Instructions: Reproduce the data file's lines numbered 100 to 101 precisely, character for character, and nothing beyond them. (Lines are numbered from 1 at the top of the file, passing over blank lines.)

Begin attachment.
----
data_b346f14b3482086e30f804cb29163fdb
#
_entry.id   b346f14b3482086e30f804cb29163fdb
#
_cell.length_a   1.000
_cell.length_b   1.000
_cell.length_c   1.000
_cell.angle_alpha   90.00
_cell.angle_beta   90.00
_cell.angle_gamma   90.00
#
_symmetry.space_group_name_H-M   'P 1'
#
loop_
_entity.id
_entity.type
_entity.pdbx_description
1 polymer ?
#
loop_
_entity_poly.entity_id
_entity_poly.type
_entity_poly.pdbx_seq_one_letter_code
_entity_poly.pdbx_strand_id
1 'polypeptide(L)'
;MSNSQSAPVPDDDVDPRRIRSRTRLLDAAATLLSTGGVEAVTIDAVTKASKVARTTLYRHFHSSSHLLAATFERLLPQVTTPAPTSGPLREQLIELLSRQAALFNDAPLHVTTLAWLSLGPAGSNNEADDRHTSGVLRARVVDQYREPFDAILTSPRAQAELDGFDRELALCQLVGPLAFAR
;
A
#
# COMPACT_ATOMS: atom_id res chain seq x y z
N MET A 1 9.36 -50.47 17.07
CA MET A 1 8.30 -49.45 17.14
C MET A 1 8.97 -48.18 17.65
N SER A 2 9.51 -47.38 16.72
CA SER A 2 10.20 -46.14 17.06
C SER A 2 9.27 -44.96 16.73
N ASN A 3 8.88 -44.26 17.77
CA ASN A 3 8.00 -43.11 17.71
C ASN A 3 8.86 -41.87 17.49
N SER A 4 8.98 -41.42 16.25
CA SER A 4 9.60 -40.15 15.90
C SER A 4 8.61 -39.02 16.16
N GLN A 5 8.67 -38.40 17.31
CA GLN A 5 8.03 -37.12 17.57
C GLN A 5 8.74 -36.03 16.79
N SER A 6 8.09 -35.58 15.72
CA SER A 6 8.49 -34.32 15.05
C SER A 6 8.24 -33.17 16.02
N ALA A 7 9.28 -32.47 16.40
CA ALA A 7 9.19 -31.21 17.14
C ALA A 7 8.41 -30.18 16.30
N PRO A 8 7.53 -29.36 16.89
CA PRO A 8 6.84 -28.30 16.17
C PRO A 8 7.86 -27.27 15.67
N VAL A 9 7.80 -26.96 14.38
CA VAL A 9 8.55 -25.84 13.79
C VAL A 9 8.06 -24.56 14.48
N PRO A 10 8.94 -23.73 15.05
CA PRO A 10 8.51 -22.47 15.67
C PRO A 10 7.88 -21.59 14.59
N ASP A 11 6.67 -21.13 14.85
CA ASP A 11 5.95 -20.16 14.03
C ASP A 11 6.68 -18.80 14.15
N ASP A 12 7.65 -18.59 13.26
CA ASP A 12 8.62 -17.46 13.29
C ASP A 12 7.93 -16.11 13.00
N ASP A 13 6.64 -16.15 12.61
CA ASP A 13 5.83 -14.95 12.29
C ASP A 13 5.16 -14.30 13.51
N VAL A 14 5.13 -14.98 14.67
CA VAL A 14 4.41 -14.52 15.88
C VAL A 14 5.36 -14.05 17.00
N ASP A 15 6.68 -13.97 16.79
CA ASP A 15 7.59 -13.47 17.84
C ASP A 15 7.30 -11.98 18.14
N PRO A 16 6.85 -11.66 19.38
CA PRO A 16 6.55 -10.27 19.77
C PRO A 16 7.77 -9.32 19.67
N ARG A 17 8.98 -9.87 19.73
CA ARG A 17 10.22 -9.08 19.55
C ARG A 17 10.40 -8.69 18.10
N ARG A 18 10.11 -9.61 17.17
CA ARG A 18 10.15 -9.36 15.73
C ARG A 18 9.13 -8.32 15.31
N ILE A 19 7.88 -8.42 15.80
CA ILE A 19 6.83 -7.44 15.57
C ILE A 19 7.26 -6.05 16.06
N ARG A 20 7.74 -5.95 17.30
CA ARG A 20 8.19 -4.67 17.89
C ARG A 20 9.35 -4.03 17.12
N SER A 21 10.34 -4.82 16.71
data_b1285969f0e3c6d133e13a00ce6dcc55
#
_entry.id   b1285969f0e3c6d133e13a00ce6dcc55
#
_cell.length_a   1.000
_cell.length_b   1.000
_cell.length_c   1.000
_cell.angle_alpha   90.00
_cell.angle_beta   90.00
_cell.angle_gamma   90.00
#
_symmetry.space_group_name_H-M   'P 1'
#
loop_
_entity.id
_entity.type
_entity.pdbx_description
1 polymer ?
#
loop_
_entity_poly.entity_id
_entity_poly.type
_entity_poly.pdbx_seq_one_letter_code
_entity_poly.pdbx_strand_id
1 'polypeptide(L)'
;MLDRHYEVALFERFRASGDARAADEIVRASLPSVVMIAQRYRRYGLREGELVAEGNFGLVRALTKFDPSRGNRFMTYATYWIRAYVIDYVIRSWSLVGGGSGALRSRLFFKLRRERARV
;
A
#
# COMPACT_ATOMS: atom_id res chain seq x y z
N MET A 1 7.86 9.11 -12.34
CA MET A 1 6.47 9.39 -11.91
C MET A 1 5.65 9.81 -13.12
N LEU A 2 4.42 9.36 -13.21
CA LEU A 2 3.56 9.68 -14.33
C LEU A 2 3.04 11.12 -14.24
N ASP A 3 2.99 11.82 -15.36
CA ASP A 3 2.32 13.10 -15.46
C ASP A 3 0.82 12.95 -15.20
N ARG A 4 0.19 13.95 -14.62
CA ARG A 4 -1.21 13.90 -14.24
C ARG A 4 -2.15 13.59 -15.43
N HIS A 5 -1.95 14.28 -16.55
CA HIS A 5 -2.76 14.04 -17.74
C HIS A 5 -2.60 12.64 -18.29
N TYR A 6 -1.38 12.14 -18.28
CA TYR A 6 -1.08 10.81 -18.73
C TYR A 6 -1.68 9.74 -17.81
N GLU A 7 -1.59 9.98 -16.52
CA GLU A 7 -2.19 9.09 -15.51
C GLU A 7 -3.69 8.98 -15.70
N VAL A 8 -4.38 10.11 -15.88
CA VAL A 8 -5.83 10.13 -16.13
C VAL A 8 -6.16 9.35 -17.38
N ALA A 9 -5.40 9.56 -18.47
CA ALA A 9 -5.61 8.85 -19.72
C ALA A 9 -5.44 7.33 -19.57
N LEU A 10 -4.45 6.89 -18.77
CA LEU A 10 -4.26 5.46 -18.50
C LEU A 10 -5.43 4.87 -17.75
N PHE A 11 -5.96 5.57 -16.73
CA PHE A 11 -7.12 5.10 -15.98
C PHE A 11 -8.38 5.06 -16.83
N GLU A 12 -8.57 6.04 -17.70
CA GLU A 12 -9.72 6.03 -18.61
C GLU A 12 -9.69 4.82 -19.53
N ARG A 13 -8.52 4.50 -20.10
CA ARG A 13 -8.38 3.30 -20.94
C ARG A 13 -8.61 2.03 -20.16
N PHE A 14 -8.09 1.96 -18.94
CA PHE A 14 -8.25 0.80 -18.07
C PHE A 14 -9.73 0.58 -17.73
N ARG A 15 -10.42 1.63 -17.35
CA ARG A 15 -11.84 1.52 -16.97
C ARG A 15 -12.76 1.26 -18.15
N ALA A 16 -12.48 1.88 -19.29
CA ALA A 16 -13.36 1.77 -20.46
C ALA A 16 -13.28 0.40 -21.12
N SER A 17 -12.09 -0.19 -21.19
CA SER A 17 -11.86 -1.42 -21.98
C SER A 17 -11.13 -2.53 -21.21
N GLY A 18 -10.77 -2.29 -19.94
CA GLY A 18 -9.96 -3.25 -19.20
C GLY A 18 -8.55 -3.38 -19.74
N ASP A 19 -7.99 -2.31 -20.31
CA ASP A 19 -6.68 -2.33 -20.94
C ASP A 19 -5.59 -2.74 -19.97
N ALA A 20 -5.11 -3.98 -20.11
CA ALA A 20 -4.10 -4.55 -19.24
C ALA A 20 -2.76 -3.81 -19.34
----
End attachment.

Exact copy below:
_cell.angle_beta   90.00
_cell.angle_gamma   90.00